Achieving chartered status is right up there!

However, my career has been very lively with lots of things being undertaken so there isn’t one standalone highlight but lots of different adventures and achievements along the way.

One endeavour which gained a lot of people’s attention was the China Story. I think it created intrigue because it seemed impossible to accomplish an exporting initiative to China.

Firstly, I had to get official authorisation to trade with the country. Then I set about building a stand-alone Chinese web page with the corporate colour changed to a prosperous red, obtain professional translation, integrate Alipay and get the site ranking on Baidu!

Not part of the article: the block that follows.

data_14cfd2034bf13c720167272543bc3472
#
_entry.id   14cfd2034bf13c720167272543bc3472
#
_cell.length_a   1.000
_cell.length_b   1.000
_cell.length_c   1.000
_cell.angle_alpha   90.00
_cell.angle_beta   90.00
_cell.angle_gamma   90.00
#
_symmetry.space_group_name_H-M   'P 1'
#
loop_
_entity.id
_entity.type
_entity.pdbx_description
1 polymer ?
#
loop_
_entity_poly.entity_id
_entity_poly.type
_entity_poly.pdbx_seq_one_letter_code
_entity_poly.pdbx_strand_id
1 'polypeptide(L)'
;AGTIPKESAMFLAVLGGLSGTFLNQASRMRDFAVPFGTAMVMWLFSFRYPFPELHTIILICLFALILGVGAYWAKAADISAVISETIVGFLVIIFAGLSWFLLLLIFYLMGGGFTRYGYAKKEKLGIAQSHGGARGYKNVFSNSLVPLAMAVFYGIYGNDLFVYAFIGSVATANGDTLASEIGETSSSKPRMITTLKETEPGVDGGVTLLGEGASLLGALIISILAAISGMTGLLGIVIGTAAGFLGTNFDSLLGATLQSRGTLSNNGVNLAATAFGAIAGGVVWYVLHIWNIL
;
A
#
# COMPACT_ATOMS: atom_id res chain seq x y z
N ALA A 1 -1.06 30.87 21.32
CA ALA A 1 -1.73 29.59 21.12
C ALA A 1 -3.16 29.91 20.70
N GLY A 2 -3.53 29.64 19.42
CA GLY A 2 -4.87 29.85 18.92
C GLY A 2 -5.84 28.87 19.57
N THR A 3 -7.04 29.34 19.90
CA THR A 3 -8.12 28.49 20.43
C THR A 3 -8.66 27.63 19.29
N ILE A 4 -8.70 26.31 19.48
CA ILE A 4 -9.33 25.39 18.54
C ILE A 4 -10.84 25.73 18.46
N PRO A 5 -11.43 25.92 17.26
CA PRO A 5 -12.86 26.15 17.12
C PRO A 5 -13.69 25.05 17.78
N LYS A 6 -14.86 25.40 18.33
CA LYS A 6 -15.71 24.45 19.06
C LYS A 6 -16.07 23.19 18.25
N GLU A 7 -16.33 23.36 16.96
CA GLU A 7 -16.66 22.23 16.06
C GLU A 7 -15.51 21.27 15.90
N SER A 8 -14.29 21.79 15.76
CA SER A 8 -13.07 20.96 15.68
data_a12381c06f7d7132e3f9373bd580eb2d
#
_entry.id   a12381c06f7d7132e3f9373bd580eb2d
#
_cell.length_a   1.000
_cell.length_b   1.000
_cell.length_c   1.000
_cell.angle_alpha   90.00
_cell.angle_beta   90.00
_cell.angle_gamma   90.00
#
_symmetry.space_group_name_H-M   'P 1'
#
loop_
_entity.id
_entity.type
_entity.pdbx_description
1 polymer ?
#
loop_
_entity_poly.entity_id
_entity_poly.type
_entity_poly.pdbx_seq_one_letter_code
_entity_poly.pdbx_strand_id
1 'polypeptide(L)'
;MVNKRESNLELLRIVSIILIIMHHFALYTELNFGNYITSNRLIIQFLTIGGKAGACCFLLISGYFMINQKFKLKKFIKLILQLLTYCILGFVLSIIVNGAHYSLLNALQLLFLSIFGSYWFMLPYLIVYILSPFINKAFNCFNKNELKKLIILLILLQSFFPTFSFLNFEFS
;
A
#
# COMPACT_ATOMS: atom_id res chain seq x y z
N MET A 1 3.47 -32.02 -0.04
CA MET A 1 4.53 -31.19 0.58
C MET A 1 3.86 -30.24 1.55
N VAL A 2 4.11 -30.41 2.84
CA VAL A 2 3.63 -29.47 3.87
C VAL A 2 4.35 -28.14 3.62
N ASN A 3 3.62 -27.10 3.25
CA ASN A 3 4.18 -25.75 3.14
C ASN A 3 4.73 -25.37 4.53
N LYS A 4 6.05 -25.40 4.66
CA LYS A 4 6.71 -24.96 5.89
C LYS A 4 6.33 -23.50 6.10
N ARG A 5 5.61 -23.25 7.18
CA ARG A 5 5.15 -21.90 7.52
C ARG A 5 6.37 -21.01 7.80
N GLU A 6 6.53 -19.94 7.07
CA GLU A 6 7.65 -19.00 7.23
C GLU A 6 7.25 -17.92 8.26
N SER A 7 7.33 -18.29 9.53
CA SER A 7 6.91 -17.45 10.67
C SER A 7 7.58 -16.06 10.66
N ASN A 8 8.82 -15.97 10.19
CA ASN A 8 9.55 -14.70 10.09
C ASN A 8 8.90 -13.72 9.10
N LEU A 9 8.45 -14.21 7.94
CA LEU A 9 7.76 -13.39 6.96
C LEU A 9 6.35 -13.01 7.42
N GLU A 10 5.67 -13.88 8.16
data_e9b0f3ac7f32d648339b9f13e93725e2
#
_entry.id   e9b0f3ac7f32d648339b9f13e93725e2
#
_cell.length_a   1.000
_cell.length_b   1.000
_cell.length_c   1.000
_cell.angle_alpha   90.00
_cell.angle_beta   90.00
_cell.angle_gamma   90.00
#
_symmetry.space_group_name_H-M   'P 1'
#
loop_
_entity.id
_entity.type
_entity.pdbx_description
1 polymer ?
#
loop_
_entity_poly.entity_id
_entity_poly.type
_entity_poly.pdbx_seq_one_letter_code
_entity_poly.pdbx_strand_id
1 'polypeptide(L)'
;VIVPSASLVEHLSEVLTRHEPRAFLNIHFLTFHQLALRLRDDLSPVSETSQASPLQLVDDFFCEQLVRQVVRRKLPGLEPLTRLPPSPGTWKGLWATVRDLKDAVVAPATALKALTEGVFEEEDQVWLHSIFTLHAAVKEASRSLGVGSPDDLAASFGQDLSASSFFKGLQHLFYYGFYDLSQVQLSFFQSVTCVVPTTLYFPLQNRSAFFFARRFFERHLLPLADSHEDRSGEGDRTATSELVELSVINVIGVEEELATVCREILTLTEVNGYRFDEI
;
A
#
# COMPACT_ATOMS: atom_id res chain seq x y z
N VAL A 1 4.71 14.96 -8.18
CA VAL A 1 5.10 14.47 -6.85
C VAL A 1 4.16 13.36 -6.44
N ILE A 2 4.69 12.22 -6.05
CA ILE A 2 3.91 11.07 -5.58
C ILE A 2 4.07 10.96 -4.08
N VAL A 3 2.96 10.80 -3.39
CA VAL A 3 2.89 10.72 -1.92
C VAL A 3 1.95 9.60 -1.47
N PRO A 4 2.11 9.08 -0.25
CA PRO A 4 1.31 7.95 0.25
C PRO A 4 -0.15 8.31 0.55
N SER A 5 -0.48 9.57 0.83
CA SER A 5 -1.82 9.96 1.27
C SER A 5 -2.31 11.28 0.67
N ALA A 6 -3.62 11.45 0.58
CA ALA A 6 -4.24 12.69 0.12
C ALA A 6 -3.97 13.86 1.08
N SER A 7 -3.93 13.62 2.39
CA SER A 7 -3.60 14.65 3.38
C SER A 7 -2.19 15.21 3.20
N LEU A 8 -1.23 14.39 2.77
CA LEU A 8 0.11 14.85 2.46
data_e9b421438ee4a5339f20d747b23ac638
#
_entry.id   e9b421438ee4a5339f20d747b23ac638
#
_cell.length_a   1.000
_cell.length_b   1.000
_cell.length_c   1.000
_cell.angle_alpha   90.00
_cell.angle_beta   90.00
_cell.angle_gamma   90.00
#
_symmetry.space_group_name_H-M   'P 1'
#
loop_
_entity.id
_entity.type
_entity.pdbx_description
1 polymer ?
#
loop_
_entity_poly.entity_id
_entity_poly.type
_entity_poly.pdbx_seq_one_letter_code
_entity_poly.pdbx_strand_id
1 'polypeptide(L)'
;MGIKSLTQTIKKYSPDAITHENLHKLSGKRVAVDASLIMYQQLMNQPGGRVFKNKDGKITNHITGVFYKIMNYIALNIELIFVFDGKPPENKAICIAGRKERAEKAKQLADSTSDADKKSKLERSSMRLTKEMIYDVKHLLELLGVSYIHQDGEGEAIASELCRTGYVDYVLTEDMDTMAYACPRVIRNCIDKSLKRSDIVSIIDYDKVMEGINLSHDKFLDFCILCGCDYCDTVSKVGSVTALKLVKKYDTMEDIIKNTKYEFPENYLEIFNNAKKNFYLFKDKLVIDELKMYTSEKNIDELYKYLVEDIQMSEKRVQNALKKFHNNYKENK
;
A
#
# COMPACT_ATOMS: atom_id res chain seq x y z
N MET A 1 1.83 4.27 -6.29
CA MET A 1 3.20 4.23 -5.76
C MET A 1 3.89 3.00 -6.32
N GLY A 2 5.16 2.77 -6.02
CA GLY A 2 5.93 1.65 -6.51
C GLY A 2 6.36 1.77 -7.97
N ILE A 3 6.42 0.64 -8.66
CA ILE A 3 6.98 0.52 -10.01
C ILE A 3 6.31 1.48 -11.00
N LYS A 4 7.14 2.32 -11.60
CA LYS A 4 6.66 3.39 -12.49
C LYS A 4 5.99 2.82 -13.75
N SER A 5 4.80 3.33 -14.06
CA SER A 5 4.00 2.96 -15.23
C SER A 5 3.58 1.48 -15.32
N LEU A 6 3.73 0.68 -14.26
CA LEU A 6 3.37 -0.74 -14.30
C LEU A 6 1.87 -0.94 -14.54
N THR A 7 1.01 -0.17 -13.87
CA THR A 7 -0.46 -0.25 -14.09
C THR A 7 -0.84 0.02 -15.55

It wasn’t easy but was achieved with the first export to China being on the 2nd of January 2019!

All of this done remotely and using digital platforms!

At the time, I was interviewed by East Midlands reporter David James, awarded Department for International Trade Midlands Engine Export Champion kudos, and received a congratulations letter from Elizabeth Truss MP who was then Secretary of State for International Trade.

What next for Barry?

Continuous learning and personal development to remain chartered and for on-going betterment.

Flotec has recently become employee-owned, so the future is exciting with the destiny of the organisation being in our hands!

For me, it is important to keep driving the marketing strategy forwards with brand, CSR, mission, and core values promotion to all stakeholders.

What else? I have plans to write and self-publish a book…